Cruciferous vegetables are vegetables of the family Brassicaceae (also called Cruciferae) with many genera, species, and cultivars being raised for food production such as cauliflower, cabbage, garden cress, bok choy, broccoli, Brussels sprouts, and similar green leaf vegetables.
They include the following:
What are the benefits?
- Anti-cancer benefits: Evidence supports high intakes of Brassica vegetables reduce prostate cancer risk.
- Depression Relief: An animal study published in 2015 found sulforaphane “has antidepressant and anxiolytic-like [anxiety reducing] activities in stressed mice model of depression, which likely occurs by inhibiting the hypothalamic.”
- Pain Relief: There is evidence that shows that Sulforaphane can help in pain management.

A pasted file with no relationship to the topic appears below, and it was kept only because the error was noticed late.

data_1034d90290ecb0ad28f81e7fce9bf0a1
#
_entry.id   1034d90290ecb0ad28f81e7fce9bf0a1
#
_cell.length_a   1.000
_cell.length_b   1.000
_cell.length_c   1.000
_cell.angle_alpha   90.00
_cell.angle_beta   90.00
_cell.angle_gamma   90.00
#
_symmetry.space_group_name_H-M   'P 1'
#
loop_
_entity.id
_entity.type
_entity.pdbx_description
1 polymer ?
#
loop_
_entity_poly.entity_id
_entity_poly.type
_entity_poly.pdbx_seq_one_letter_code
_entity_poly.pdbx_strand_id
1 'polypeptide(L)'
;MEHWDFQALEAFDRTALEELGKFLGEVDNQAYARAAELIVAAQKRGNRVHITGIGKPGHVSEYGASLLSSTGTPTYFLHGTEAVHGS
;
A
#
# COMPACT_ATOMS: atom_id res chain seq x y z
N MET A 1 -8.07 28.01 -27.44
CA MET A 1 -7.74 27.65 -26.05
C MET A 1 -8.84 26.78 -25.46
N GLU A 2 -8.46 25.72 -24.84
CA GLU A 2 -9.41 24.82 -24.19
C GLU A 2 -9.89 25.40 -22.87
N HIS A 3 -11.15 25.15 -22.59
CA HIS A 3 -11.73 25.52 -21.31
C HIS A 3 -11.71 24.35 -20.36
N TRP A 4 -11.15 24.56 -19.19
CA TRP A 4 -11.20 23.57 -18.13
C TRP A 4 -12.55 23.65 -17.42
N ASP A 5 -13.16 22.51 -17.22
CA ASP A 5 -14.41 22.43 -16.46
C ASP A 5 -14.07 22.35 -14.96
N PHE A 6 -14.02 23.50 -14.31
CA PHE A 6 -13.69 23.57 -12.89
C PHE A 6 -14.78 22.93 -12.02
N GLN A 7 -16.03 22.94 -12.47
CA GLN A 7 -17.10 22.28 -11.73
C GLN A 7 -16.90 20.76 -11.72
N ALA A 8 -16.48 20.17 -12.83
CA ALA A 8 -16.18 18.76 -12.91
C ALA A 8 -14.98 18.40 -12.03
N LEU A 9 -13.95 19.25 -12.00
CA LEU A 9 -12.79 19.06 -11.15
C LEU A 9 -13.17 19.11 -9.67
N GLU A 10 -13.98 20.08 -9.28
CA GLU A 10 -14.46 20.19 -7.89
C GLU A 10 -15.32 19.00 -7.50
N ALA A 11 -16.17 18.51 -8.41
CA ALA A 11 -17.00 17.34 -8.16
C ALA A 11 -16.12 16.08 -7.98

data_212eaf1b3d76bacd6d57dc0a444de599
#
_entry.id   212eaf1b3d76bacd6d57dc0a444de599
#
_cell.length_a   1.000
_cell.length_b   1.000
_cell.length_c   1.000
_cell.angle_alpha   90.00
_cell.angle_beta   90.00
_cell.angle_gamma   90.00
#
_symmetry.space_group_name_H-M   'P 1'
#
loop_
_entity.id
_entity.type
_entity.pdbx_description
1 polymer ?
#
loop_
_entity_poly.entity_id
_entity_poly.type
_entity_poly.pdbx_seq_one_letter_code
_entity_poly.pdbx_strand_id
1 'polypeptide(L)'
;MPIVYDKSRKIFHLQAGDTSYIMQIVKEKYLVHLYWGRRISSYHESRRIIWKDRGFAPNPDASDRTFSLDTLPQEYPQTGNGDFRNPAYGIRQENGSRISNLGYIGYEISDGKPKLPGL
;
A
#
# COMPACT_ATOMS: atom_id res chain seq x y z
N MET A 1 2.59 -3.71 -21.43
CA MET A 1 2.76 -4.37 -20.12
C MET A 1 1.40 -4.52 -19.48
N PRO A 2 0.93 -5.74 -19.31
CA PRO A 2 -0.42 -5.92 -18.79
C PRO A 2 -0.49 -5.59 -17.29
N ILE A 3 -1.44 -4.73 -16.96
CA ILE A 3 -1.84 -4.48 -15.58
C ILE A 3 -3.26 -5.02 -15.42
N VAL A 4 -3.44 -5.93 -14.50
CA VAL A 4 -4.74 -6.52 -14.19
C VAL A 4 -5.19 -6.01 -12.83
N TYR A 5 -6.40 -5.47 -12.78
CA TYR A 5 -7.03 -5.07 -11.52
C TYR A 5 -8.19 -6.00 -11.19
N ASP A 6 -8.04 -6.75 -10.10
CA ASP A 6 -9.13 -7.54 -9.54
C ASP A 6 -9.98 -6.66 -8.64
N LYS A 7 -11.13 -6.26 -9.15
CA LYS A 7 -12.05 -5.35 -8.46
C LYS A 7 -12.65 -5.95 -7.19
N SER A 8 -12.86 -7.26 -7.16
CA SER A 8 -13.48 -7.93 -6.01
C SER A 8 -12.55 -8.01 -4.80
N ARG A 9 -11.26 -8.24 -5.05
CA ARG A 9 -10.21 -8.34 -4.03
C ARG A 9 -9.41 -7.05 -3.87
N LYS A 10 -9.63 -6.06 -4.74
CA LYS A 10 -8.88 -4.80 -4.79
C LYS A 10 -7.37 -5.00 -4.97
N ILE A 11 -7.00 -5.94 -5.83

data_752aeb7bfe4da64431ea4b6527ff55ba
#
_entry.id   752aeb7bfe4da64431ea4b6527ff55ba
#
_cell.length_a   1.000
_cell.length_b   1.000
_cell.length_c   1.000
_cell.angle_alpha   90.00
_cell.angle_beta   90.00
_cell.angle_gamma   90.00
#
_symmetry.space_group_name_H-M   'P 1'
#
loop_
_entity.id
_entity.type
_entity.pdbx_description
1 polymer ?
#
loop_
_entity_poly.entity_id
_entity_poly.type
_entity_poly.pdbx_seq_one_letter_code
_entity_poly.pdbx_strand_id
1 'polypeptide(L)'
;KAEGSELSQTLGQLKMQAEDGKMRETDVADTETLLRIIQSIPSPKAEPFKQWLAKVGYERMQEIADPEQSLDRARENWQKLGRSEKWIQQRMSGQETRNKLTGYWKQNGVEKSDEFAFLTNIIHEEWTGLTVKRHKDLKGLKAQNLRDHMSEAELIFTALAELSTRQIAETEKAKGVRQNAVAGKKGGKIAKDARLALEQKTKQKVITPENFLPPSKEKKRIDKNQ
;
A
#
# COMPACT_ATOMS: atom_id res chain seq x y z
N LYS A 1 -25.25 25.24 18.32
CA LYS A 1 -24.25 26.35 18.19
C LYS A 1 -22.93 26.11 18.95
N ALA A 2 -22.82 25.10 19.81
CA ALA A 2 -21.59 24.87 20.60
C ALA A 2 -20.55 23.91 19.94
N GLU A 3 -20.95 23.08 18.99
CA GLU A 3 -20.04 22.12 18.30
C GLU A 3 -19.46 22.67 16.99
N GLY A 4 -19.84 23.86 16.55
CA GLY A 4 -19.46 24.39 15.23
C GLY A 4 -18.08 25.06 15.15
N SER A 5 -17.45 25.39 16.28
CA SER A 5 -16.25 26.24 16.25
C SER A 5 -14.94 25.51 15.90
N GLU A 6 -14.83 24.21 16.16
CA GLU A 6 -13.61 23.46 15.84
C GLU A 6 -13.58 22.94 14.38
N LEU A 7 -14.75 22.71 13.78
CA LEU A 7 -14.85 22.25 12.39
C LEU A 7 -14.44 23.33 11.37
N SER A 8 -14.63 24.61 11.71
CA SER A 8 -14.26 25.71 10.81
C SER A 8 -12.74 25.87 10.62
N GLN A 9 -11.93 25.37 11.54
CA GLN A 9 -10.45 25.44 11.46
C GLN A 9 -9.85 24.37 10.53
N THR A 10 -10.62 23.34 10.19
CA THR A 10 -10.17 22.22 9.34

- Anti-inflammatory benefits: The consumption of broccoli sprouts modulated the excretion of biomarkers linked to inflammation and vascular reactions,” according to a conducted study.
Here is their nutritional value:
Per 1 cup:
|Vitamin A||33% DV||1%||2%||16%||62%||137%|
|Omega-3s||200 mg||140 mg||60 mg||260 mg||100 mg||100 mg|
Tips for Enjoying Cruciferous Vegetables
Here are some tips to maximize nutrition and taste:
- Don’t overcook cruciferous vegetables. They can produce a strong sulfur odor and become unappealing.
- You can buy several types of cruciferous vegetables ready-to-go in the frozen or fresh packaged sections of your supermarket, including broccoli, cauliflower, and Brussels sprouts.
- They are perfect for party platters, especially broccoli and white cauliflower.
- Add raw broccoli or cauliflower florets to your green salad to give the nutrients a big boost.
- Add chopped cruciferous veggies to soups, stews, and casseroles.
- When buying fresh broccoli, look for firm florets with a purple, dark green, or bluish hue on the top. They’re likely to contain more beta-carotene and vitamin C than florets with lighter green tops. If it has yellow in it or is limp and bendable, the broccoli is old, do not buy it.